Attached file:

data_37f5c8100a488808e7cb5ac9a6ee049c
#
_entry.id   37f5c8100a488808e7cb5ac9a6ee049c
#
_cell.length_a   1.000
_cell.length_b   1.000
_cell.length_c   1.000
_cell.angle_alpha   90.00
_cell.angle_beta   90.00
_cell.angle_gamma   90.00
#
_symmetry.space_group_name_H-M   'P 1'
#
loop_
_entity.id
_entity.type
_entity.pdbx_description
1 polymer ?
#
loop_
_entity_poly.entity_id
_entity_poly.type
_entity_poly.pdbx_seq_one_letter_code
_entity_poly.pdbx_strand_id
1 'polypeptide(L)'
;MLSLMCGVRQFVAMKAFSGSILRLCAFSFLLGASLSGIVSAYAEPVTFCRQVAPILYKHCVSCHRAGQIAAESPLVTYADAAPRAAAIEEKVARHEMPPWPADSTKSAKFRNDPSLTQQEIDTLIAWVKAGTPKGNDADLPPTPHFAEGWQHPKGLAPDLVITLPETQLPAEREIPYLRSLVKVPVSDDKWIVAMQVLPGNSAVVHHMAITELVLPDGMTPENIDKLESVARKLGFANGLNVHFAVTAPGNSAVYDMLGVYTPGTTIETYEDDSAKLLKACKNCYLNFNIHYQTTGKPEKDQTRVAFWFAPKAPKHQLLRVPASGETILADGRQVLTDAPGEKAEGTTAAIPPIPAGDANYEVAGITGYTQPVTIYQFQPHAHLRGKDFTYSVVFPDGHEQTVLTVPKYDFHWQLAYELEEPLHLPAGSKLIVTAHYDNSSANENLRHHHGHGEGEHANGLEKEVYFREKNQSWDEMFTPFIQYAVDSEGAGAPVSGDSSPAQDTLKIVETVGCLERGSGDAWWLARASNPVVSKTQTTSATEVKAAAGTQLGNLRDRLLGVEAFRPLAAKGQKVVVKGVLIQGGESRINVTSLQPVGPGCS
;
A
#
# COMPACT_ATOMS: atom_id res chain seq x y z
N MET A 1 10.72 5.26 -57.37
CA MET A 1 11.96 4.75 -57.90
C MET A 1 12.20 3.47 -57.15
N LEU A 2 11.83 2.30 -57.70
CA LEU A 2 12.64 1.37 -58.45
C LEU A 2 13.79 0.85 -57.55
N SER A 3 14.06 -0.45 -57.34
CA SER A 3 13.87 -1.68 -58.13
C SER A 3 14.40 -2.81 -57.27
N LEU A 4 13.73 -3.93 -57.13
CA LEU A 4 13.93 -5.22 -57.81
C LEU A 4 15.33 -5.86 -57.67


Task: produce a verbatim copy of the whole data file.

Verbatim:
data_37f5c8100a488808e7cb5ac9a6ee049c
#
_entry.id   37f5c8100a488808e7cb5ac9a6ee049c
#
_cell.length_a   1.000
_cell.length_b   1.000
_cell.length_c   1.000
_cell.angle_alpha   90.00
_cell.angle_beta   90.00
_cell.angle_gamma   90.00
#
_symmetry.space_group_name_H-M   'P 1'
#
loop_
_entity.id
_entity.type
_entity.pdbx_description
1 polymer ?
#
loop_
_entity_poly.entity_id
_entity_poly.type
_entity_poly.pdbx_seq_one_letter_code
_entity_poly.pdbx_strand_id
1 'polypeptide(L)'
;MLSLMCGVRQFVAMKAFSGSILRLCAFSFLLGASLSGIVSAYAEPVTFCRQVAPILYKHCVSCHRAGQIAAESPLVTYADAAPRAAAIEEKVARHEMPPWPADSTKSAKFRNDPSLTQQEIDTLIAWVKAGTPKGNDADLPPTPHFAEGWQHPKGLAPDLVITLPETQLPAEREIPYLRSLVKVPVSDDKWIVAMQVLPGNSAVVHHMAITELVLPDGMTPENIDKLESVARKLGFANGLNVHFAVTAPGNSAVYDMLGVYTPGTTIETYEDDSAKLLKACKNCYLNFNIHYQTTGKPEKDQTRVAFWFAPKAPKHQLLRVPASGETILADGRQVLTDAPGEKAEGTTAAIPPIPAGDANYEVAGITGYTQPVTIYQFQPHAHLRGKDFTYSVVFPDGHEQTVLTVPKYDFHWQLAYELEEPLHLPAGSKLIVTAHYDNSSANENLRHHHGHGEGEHANGLEKEVYFREKNQSWDEMFTPFIQYAVDSEGAGAPVSGDSSPAQDTLKIVETVGCLERGSGDAWWLARASNPVVSKTQTTSATEVKAAAGTQLGNLRDRLLGVEAFRPLAAKGQKVVVKGVLIQGGESRINVTSLQPVGPGCS
;
A
#
# COMPACT_ATOMS: atom_id res chain seq x y z
N MET A 1 10.72 5.26 -57.37
CA MET A 1 11.96 4.75 -57.90
C MET A 1 12.20 3.47 -57.15
N LEU A 2 11.83 2.30 -57.70
CA LEU A 2 12.64 1.37 -58.45
C LEU A 2 13.79 0.85 -57.55
N SER A 3 14.06 -0.45 -57.34
CA SER A 3 13.87 -1.68 -58.13
C SER A 3 14.40 -2.81 -57.27
N LEU A 4 13.73 -3.93 -57.13
CA LEU A 4 13.93 -5.22 -57.81
C LEU A 4 15.33 -5.86 -57.67